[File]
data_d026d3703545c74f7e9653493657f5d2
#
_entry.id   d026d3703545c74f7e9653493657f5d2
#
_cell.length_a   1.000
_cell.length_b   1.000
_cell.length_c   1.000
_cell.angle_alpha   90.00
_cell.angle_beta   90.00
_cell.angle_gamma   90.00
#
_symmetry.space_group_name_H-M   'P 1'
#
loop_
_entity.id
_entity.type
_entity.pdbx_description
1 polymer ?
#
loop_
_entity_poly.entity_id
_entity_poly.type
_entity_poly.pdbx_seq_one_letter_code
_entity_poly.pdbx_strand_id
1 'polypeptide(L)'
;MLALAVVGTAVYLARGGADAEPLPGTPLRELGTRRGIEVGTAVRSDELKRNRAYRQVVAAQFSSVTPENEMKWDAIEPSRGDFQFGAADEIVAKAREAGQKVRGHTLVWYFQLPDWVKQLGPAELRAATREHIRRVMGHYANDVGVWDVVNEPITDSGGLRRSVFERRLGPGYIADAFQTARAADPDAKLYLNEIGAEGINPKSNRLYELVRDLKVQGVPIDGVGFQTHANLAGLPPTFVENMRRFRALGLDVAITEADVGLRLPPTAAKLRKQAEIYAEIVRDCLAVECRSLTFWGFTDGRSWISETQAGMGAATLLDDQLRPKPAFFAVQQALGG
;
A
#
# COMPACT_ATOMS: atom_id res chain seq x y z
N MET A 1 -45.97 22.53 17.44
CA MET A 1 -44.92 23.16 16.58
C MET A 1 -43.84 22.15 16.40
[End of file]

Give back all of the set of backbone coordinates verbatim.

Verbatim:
data_d026d3703545c74f7e9653493657f5d2
#
_entry.id   d026d3703545c74f7e9653493657f5d2
#
_cell.length_a   1.000
_cell.length_b   1.000
_cell.length_c   1.000
_cell.angle_alpha   90.00
_cell.angle_beta   90.00
_cell.angle_gamma   90.00
#
_symmetry.space_group_name_H-M   'P 1'
#
loop_
_entity.id
_entity.type
_entity.pdbx_description
1 polymer ?
#
loop_
_entity_poly.entity_id
_entity_poly.type
_entity_poly.pdbx_seq_one_letter_code
_entity_poly.pdbx_strand_id
1 'polypeptide(L)'
;MLALAVVGTAVYLARGGADAEPLPGTPLRELGTRRGIEVGTAVRSDELKRNRAYRQVVAAQFSSVTPENEMKWDAIEPSRGDFQFGAADEIVAKAREAGQKVRGHTLVWYFQLPDWVKQLGPAELRAATREHIRRVMGHYANDVGVWDVVNEPITDSGGLRRSVFERRLGPGYIADAFQTARAADPDAKLYLNEIGAEGINPKSNRLYELVRDLKVQGVPIDGVGFQTHANLAGLPPTFVENMRRFRALGLDVAITEADVGLRLPPTAAKLRKQAEIYAEIVRDCLAVECRSLTFWGFTDGRSWISETQAGMGAATLLDDQLRPKPAFFAVQQALGG
;
A
#
# COMPACT_ATOMS: atom_id res chain seq x y z
N MET A 1 -45.97 22.53 17.44
CA MET A 1 -44.92 23.16 16.58
C MET A 1 -43.84 22.15 16.40